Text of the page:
The Cloud Security Alliance (CSA) recently published its annual report on cloud security top threats for 2022, entitled “Top Threats to Cloud Computing—Pandemic Eleven.” The CSA Top Threats Working Group surveyed over 700 professionals on security issues in the cloud industry to create the report. Importantly, this year’s survey shows broad recognition that the cloud customer is increasingly responsible for security rather than the cloud service provider (CSP). In the “shared responsibility” model, pioneered by AWS but now widely adopted across the industry, the cloud service provider is responsible for the security of the underlying infrastructure, and the customer is responsible for the security of everything they put in the cloud, such as their data, workloads, and applications.
The CSA Top Threats to Cloud Computing—Pandemic Eleven are:
- Insufficient Identity, Credentials, Access, and Key Management
- Insecure Interfaces and APIs
- Misconfiguration and Inadequate Change Control
- Lack of Cloud Security Architecture and Strategy
- Insecure Software Development
- Unsecured Third-Party Resources
- System Vulnerabilities
- Accidental Cloud Data Disclosure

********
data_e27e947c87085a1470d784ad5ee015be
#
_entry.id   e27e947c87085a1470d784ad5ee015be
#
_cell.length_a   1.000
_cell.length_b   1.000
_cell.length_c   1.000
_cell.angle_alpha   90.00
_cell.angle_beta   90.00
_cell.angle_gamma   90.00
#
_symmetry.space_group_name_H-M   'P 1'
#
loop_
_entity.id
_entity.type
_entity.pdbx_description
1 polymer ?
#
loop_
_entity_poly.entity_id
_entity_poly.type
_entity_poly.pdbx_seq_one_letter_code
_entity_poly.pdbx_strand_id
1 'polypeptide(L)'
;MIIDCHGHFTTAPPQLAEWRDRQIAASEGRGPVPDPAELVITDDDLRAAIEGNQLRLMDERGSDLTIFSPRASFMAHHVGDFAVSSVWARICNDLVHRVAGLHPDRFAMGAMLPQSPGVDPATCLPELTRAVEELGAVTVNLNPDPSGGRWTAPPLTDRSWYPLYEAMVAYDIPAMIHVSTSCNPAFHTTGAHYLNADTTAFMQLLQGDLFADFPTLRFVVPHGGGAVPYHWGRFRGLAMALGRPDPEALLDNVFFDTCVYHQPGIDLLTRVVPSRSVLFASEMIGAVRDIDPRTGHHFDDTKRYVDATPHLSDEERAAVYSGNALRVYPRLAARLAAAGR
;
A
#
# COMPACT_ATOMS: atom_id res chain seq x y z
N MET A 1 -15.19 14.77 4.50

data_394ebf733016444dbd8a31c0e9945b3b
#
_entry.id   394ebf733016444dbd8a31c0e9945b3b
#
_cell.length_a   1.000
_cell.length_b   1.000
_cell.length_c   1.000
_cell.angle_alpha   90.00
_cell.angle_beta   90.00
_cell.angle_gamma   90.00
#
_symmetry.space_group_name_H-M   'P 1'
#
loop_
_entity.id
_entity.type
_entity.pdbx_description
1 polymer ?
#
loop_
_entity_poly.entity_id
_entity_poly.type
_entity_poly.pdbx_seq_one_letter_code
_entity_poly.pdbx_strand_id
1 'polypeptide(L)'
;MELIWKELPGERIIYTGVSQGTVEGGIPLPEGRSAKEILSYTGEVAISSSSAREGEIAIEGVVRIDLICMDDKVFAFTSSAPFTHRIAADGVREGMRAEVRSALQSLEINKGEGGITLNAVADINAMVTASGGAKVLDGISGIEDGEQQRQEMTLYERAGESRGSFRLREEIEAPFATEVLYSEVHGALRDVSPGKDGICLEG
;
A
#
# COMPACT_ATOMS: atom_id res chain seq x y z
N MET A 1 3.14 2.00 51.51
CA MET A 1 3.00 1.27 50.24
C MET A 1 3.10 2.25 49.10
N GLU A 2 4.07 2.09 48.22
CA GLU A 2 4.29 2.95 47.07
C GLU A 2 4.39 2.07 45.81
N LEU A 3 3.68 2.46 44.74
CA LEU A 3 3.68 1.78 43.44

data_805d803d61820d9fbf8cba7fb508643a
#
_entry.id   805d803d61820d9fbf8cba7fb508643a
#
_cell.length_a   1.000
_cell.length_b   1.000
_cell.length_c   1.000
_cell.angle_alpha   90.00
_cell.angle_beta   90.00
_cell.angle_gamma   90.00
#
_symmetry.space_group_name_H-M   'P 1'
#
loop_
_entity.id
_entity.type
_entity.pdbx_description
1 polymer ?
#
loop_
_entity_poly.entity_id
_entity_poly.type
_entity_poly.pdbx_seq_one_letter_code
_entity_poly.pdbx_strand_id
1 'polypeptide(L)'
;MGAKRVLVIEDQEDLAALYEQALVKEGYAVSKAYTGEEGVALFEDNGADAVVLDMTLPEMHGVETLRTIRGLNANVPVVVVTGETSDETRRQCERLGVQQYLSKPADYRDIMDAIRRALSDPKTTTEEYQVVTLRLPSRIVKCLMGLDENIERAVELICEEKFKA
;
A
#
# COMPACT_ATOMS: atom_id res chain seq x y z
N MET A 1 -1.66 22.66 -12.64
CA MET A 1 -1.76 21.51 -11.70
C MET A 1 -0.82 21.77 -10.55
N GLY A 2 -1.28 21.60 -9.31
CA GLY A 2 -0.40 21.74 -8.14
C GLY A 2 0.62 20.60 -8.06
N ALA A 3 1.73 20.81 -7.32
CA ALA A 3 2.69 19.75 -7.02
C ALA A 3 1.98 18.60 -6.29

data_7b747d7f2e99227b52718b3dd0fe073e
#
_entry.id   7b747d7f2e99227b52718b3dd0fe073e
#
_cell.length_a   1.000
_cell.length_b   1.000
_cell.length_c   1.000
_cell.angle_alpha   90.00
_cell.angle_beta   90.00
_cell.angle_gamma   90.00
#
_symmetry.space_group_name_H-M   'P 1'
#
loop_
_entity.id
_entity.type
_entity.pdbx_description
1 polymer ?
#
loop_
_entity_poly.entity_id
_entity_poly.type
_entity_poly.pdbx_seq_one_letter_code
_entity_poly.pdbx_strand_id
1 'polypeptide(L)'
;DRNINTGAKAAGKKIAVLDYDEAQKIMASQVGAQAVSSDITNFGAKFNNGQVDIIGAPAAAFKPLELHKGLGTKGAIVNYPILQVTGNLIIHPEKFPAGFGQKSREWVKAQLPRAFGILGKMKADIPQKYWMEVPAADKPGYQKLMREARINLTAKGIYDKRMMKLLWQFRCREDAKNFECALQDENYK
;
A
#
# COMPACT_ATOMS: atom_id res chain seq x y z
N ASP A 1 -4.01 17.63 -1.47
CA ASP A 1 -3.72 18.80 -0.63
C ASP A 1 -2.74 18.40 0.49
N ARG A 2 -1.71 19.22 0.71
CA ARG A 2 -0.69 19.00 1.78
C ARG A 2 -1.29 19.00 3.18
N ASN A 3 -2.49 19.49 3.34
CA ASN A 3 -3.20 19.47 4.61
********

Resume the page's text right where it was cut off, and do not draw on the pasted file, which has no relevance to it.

- Misconfiguration and Exploitation of Serverless and Container Workloads
- Organized Crime/Hackers/APT
- Cloud Storage Data Exfiltration
#1 Insufficient Identity, Credentials, Access, and Key Management
Why is identity management rated the number one cloud threat today? Because access to cloud resources is primarily determined by identity, not by network segmentation (though this practice should still be employed as a defense-in-depth mechanism). In other words, identity is the new perimeter. With so many assets, sprawling cloud accounts, and users accessing these from so many different locations, identity is now the primary means of restricting access.
There are currently five times as many machine identities as users, and this is expected to increase exponentially over time.